- THE TGA & CODEX ALIMENTARIUS AND THE TGA (Aust.) -
Are we to be hung out to dry – again?
The TGA have tried to outlaw the growing of some medicinal wild
roadside weeds and garden plants previously – without success.
No dietary supplements sold as food can exceed potency dosages set down by the Codex Commission. Dietary supplements of higher potency are to be sold as “drugs” by pharmaceutical or phyto-pharmaceutical companies. Supplements without a recommended daily allowance (RDA), such as co-enzyme Q10, will be illegal to sell because they will be considered as “drugs”. ($ V health)
All new dietary supplements will be banned unless they have undergone extensive Codex testing (via scientific risk assessment) and final approval. (Too costly for small producers.)
Only supplements made from a list of 15 minerals and 13 vitamins will be allowed – in ultra-low potencies mirroring levels that were originally set during World War II to stave off malnutrition.
The Codex preamble expressly forbids the use of nutrients to “prevent, treat or cure any condition”.
Herbs to be put under a closed committee of the WHO where they are now held to be “untested drugs”. There is only a short list of “approved herbs” that may be used for specific conditions. While some complex oriental herbal formulas may be permitted, most will not. Ayurvedic, Tibetan, tribal, Aust. indigenous and other traditional medicines that use herbs and natural substances to be forbidden in WTO Member Countries (Aust.). Herbal, shamanic and energy-based medicines are to be forbidden forms of treatment.
[Her majesty Queen Elizabeth II uses some of these.]
Genetically Modified organisms (GMO’s) to be legal in foods [unlabeled?]
Codex is to set permissible upper levels for pesticide residues, toxic chemicals, hormones in food and other environmental contaminants that may be many times greater than those advocated by chemical and pesticide industry lobby groups.
Codex mandates that animal feed can be treated with antibiotics, hormones and growth stimulants.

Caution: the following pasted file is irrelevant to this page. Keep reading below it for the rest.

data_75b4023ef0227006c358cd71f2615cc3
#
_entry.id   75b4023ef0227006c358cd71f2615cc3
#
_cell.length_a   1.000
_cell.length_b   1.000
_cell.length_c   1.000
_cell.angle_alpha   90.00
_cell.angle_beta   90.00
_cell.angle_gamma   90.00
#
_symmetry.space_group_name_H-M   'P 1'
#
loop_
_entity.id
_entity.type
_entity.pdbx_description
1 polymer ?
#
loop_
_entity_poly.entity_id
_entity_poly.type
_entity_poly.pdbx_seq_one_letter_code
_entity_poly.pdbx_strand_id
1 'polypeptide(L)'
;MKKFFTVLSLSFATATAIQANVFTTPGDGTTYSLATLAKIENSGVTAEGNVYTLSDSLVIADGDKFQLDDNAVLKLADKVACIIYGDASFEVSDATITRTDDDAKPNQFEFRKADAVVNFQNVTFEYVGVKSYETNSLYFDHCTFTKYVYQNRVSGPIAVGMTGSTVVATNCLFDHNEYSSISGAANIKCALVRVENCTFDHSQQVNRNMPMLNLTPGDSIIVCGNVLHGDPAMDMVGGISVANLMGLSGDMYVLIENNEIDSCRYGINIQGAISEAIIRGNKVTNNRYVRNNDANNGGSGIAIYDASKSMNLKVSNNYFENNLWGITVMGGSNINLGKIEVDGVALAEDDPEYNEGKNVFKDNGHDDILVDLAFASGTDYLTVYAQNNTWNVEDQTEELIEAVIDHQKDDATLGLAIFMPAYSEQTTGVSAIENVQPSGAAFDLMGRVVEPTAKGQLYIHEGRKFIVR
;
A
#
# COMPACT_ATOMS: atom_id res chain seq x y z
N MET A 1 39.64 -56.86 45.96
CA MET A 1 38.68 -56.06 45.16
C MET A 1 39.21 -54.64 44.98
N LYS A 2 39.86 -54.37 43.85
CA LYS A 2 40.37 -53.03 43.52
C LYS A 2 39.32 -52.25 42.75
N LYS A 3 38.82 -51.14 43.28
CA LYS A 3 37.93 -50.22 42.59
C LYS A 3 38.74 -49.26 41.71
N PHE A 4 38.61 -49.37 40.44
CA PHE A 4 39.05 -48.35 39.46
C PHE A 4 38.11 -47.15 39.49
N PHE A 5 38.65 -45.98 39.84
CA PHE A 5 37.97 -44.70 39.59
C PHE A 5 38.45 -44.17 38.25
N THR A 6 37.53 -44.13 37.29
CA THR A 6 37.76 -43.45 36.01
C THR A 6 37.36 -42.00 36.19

Codex Further mandates that the irradiation of food go ahead, despite the arguments of food safety experts.
Although the above list may seem extreme, it is difficult to have confidence
in the TGA based on their past performance, e.g. continuing support for fluoridation.
WHAT YOU CAN DO !
Do your web searches; complain to your Federal politician in writing, write to the newspapers; get on the radio; and most of all, tell ALL of your friends, and then remind them again and again !
The TGA has done little protect the Australian public in the past.
It is working to restrict the $4 billion Australian supplements industry that is rapidly gaining markets over Big Pharma’s control of the medical industry.
Any of the above proposals if approved would cause:
More unemployment therefore more people on the dole
A loss of tax revenue to the Australian Government
The importation of more foreign goods
The Australian public would loose access to health maintaining supplements which;
would also disadvantage sports people, body builders (and pets).
These products and services are consumer funded.
To change the system would put an extra load on the existing over used and
under financed government health system.
Most medical doctors have little knowledge of traditional medicines and nutrition.
Many of these plants and minerals have supplied health to millions people around the world for centuries.
GUNPOINT MEDICINE ?
The TGA have tried to outlaw the growing of some medicinal wild roadside weeds and garden plants previously without success.
Some of these new proposals would force the Australian population to grow, import and produce these health-promoting products ‘illegally’ and or go underground. The government does not have the resources to fully enforce these proposals; which would extend the dole queues, disadvantage the health of Australians, reduce revenue to the Australian Tax Office and restrict the choices of you the reader.
As President Kennedy said:
“If you cannot enforce a law, you do not have a law.
The TGA’s income is based on fees and charges paid by users of
its services, namely the pharmaceutical industry in Australia.